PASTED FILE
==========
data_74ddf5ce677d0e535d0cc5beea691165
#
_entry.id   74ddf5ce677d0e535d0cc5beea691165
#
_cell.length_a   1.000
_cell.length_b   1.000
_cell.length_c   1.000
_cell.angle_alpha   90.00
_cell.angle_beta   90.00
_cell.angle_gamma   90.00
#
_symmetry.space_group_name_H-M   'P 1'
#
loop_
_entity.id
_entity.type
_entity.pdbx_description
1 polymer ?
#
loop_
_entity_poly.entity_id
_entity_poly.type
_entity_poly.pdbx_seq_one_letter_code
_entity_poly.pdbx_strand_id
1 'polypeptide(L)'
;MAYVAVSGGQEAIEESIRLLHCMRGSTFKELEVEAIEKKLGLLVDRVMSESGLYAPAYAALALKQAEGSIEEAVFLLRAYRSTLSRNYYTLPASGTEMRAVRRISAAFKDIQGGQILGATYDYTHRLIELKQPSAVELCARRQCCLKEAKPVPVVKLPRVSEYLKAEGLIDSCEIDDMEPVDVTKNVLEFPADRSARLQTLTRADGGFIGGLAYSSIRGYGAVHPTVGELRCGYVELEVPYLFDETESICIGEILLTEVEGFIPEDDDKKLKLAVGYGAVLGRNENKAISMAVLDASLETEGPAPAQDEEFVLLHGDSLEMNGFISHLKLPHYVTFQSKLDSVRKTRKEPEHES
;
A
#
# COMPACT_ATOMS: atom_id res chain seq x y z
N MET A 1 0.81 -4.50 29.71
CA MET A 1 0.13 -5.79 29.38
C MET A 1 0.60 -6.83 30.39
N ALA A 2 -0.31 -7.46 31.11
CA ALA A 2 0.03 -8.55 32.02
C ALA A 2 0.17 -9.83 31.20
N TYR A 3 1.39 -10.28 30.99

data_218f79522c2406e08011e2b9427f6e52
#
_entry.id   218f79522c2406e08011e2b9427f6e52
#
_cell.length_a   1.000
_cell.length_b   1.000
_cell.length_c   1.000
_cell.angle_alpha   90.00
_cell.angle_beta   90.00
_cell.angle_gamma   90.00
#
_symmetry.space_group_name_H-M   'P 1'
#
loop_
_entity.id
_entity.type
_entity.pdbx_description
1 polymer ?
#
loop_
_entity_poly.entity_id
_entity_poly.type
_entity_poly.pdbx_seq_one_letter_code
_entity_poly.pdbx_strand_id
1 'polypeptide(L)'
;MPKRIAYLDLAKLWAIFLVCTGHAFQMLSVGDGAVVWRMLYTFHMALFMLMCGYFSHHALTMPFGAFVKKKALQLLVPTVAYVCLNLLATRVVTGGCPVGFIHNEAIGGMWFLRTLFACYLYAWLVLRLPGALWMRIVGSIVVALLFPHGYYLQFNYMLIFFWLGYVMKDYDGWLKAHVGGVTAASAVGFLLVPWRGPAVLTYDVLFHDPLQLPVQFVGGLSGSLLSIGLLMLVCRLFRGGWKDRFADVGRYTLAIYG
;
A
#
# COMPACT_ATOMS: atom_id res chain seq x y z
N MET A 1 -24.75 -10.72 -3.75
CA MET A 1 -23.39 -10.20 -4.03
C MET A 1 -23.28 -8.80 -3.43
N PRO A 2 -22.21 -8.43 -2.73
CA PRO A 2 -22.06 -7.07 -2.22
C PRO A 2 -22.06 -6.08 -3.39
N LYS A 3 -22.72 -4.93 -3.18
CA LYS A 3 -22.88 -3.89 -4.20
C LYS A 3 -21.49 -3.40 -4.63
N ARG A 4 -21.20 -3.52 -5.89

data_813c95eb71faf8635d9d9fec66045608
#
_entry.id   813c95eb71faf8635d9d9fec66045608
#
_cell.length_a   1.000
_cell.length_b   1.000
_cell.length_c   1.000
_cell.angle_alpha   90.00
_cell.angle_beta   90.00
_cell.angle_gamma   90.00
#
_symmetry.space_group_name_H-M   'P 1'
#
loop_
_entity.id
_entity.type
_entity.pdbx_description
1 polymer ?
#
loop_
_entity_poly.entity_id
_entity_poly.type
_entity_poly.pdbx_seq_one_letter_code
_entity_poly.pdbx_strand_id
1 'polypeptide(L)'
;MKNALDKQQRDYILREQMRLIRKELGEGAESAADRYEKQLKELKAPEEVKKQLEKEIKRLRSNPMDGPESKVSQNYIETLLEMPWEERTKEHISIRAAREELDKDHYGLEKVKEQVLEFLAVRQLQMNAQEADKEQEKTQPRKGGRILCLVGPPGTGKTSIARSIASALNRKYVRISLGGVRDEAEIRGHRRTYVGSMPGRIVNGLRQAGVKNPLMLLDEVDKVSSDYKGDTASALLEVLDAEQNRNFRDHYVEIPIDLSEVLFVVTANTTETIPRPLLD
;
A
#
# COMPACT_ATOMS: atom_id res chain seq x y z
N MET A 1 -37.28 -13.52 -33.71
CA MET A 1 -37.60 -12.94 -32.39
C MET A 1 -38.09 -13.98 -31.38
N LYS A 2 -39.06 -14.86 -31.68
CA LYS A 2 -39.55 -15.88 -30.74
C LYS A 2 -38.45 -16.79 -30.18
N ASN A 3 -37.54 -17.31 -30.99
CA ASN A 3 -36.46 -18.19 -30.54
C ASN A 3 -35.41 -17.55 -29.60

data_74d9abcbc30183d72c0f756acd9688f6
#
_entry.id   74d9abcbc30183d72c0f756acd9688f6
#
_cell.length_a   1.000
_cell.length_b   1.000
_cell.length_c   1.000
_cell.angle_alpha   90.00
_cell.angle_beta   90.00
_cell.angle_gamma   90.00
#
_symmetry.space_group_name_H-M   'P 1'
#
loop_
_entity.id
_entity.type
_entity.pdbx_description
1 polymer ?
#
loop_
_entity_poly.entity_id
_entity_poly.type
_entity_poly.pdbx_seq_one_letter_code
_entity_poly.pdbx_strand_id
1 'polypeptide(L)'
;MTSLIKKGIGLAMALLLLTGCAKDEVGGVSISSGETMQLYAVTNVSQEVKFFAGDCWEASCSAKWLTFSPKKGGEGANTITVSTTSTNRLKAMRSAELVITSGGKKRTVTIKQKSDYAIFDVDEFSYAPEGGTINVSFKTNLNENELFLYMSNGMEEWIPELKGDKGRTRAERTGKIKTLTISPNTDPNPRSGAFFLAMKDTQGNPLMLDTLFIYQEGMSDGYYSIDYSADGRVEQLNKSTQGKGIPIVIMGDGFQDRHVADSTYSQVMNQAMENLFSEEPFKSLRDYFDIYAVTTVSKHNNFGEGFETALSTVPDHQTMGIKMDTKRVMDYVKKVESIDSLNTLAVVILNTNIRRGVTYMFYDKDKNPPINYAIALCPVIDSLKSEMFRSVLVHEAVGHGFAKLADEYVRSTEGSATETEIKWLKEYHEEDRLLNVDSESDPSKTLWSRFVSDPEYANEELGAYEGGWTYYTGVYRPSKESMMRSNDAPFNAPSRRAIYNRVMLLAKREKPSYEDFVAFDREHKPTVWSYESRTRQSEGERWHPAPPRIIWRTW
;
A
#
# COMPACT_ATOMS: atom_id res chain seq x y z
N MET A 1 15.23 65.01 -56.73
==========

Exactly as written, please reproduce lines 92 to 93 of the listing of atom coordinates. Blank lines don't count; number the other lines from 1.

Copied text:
_entity.id
_entity.type